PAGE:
Saturday, April 12, 2008
Pujols' slide evokes the spirit of '34
Pujols' slide evokes the spirit of '34
By Bernie Miklasz
ST. LOUIS POST-DISPATCH
Albert Pujols, right, slides safely
Cardinals' Albert Pujols slides safely into home as Houston Astros catcher J.R. Towles waits for the throw Tuesday night.
OK, so maybe Albert Pujols did veer out of his way to send a message to young Houston catcher J.R. Towles on Tuesday night at Minute Maid Park. And it's true that Pujols' aggressiveness led to some minor hostilities between the Cardinals and Astros before Wednesday's game.
The amazing thing is, even some Cardinals fans and St. Louis media were offended by the way Pujols went into Towles — as if Pujols' actions violated the treaties of the Geneva Convention.
How ridiculous is this?
I'm sorry, but when did we become a nation of politically correct wimps? When did our pastime become such a demure exercise in civility and manners that the games should be played at Wimbledon or Augusta National?
Give me some of that old school baseball, thank you. St. Louis was the home base of the grimy, gritty Gashouse Gang. Those were the 1934 rough-and-tumble Cardinals who crashed and sassed their way to a surprise National League pennant, then an upset World Series triumph over the Detroit Tigers.
I think Pepper Martin, Leo Durocher, Frankie Frisch and the other Gashousers would have approved of Pujols' slide.
"Give me some scratching, diving, hungry ballplayers who come to kill you," Durocher wrote in his 1975 autobiography.
In his superb St. Louis Cardinals Encyclopedia, Mike Eisenbath described the Gashouse Gang this way: "They probably weren't the most athletically talented. They certainly didn't look the part. They wore stained, dirty uniforms that didn't fit right ... many didn't shave before games. Most chewed tobacco, spit out the sides of their mouths, rubbed the backs of their hands across their mouths, and then wiped the backs of their hands across their shirts ... thick-necked, knotty-muscled, cussin' and fightin' ... they captured the imagination of baseball fans everywhere in 1934."
I know I'm crazy to even suggest it, but the 2008 Cardinals should honor that Gashouse Gang legacy — minus the chewing tobacco and hideous personal hygiene.
Few expect the Cardinals to win, and if they hope to shock the baseball world by contending, the Cardinals must be a relentless, berserk team that hustles like mad in that fine Gashouse custom.
And the Cardinals should make no apologies for that style, even if Pujols did call Towles after Tuesday's game to say he was sorry.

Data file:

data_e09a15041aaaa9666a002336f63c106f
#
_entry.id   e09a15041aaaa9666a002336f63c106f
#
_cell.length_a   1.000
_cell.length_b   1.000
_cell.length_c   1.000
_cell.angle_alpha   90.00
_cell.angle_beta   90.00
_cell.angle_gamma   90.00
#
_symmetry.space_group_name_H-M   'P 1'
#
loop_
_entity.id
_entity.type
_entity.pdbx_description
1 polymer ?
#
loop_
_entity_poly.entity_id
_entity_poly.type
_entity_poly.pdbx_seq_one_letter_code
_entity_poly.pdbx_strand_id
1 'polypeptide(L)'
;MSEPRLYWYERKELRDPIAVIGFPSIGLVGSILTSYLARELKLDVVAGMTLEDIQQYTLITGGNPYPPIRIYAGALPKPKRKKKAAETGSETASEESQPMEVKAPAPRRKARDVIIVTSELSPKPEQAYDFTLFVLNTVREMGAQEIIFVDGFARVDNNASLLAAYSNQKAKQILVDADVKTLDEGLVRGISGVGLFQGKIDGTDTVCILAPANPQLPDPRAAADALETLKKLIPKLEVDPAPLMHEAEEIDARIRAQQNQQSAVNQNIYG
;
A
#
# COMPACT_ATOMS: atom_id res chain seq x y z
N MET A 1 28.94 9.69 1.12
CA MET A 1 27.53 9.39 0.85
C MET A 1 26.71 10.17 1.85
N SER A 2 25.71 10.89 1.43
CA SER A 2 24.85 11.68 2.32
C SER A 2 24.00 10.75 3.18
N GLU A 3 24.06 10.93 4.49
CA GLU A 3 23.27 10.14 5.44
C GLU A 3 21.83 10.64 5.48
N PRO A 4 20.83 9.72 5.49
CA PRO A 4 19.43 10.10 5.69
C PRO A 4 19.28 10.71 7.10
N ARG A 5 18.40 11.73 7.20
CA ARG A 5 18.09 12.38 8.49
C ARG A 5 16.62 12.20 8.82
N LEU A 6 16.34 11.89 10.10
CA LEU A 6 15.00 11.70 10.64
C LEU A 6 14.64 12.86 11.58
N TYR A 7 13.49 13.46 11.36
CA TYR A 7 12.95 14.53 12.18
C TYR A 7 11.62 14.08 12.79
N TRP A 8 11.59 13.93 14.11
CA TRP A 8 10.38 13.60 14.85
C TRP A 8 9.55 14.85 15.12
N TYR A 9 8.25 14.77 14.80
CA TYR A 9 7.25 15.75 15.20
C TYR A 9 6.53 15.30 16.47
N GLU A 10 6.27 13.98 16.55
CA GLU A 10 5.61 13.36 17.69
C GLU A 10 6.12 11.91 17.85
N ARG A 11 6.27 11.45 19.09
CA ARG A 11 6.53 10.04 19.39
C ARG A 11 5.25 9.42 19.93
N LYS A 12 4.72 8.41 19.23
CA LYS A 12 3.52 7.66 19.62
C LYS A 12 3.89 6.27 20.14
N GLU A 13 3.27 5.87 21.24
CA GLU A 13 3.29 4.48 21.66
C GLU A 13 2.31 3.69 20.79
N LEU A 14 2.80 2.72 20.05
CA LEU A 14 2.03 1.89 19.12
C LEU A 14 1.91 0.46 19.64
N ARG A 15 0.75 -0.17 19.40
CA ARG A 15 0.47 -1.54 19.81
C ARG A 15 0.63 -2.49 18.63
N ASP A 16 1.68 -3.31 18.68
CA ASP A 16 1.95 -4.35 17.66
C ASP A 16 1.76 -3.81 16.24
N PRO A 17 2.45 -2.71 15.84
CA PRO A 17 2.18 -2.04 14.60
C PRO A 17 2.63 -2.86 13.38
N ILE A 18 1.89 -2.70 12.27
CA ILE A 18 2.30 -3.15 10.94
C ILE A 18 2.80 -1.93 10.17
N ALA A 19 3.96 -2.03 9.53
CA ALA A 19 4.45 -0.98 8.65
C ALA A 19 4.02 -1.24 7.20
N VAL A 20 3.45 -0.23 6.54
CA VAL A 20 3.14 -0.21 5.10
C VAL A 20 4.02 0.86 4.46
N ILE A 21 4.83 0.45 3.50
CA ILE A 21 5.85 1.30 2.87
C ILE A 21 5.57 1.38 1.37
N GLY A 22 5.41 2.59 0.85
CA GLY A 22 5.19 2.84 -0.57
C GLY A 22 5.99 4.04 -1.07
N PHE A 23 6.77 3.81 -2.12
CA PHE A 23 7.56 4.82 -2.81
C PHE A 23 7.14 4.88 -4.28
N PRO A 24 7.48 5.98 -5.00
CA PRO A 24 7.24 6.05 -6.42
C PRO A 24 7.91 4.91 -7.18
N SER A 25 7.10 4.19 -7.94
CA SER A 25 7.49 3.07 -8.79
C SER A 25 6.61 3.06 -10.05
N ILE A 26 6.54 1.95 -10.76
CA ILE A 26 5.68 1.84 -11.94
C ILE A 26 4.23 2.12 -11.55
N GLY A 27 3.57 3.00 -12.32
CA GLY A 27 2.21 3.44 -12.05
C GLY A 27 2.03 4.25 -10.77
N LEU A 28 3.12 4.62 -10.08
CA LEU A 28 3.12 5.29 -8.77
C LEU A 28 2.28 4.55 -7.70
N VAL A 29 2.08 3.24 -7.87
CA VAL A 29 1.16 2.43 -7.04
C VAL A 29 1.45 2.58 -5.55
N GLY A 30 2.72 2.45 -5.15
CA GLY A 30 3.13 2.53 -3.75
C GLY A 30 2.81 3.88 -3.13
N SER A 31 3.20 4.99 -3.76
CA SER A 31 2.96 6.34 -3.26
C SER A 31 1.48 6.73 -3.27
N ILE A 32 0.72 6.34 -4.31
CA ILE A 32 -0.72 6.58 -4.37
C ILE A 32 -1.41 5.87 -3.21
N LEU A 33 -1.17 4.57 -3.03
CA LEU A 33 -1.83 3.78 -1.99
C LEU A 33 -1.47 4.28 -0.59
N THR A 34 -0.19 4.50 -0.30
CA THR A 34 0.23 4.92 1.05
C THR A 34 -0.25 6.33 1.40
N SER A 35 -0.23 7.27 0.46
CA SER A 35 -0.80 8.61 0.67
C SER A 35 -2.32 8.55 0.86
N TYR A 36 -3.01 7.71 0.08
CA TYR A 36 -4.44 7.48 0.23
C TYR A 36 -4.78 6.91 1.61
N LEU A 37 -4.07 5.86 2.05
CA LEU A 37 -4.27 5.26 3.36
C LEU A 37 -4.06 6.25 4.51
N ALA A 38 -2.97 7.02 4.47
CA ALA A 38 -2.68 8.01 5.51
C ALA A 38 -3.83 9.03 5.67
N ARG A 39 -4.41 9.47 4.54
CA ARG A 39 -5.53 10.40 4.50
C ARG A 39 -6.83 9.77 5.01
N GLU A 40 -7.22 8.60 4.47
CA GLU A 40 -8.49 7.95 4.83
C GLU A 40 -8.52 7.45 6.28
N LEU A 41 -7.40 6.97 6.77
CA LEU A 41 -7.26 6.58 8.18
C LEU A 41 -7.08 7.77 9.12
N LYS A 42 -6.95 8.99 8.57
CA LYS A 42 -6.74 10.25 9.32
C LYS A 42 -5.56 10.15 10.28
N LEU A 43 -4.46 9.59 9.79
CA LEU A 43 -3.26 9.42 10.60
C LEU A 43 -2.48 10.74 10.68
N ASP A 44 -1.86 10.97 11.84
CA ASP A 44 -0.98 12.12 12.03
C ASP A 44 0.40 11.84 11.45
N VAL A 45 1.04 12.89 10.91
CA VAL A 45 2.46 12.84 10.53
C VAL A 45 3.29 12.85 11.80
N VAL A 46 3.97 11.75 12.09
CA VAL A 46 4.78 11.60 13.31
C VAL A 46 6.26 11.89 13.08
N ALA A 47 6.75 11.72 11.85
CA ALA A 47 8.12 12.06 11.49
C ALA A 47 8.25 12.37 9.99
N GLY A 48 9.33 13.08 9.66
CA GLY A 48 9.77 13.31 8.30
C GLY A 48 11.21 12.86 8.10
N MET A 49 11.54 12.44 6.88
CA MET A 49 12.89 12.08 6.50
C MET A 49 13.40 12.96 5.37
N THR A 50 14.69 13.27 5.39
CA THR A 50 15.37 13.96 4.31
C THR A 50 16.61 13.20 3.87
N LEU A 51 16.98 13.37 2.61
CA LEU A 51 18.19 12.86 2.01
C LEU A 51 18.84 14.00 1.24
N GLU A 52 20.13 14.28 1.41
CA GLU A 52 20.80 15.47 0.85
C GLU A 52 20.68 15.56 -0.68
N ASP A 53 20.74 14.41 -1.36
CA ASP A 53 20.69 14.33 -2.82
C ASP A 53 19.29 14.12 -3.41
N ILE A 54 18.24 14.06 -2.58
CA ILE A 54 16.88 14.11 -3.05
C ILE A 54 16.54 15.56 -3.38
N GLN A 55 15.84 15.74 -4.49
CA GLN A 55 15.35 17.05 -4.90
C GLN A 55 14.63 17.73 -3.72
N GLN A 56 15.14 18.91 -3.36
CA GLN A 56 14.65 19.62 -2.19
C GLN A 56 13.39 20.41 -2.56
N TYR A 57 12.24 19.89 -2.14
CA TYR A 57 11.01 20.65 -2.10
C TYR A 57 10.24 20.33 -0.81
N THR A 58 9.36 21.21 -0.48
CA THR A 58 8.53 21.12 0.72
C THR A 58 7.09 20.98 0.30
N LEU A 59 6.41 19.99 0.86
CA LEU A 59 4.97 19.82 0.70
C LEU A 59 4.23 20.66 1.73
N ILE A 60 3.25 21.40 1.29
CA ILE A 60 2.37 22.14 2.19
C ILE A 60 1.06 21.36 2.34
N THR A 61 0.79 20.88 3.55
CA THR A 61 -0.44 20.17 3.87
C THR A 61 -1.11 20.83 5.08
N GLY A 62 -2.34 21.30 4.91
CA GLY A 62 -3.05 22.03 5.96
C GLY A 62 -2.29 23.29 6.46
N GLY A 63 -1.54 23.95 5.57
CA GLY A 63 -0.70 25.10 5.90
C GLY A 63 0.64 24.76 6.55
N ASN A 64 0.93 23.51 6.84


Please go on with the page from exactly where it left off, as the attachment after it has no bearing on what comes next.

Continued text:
The Cardinals won't win on attitude alone; this early-season run of great starting pitching, skilled defense and two-out hits must continue.
But I like what Pujols did because it demonstrated the kind of personality that should serve this team well all year.
The Cardinals must play with a feisty, underdog spirit.
When Pujols rumbled home with the fifth run in the Cardinals' 5-3 victory, he toppled Towles with a low, purposeful slide. Towles wasn't blocking home plate when Pujols took out his legs. But earlier in the series, Towles parked in front of the dish, to seal it off and deny Troy Glaus a chance to score.
It was a hard-nosed play by Towles, and within the rules. But it was also the kind of line-in-the-dirt stand that could lead to collision and injury. I can't read Pujols' mind, but perhaps he wanted to remind Towles what can happen if a catcher refuses to yield.
Towles is "going to get blasted one of these days," Cardinals manager Tony La Russa told reporters before Wednesday's game.
Some Astros apparently dissented. This would explain why pitcher Brandon Backe shouted at Pujols before Wednesday's game. Pujols answered by hitting his first two home runs of the season.
(We pause to offer some free advice to Backe: In your career, Pujols is three for 10 with three homers, three walks and four RBIs against you. So it's not real smart to approach the lion's den to taunt the lion.)
"Buy a steak for a player on another club after the game, but don't even speak to him on the field," Durocher once said. "Get out there and beat them to death."
Well, perhaps manslaughter would be taking things a little far.
But a hard slide into home plate?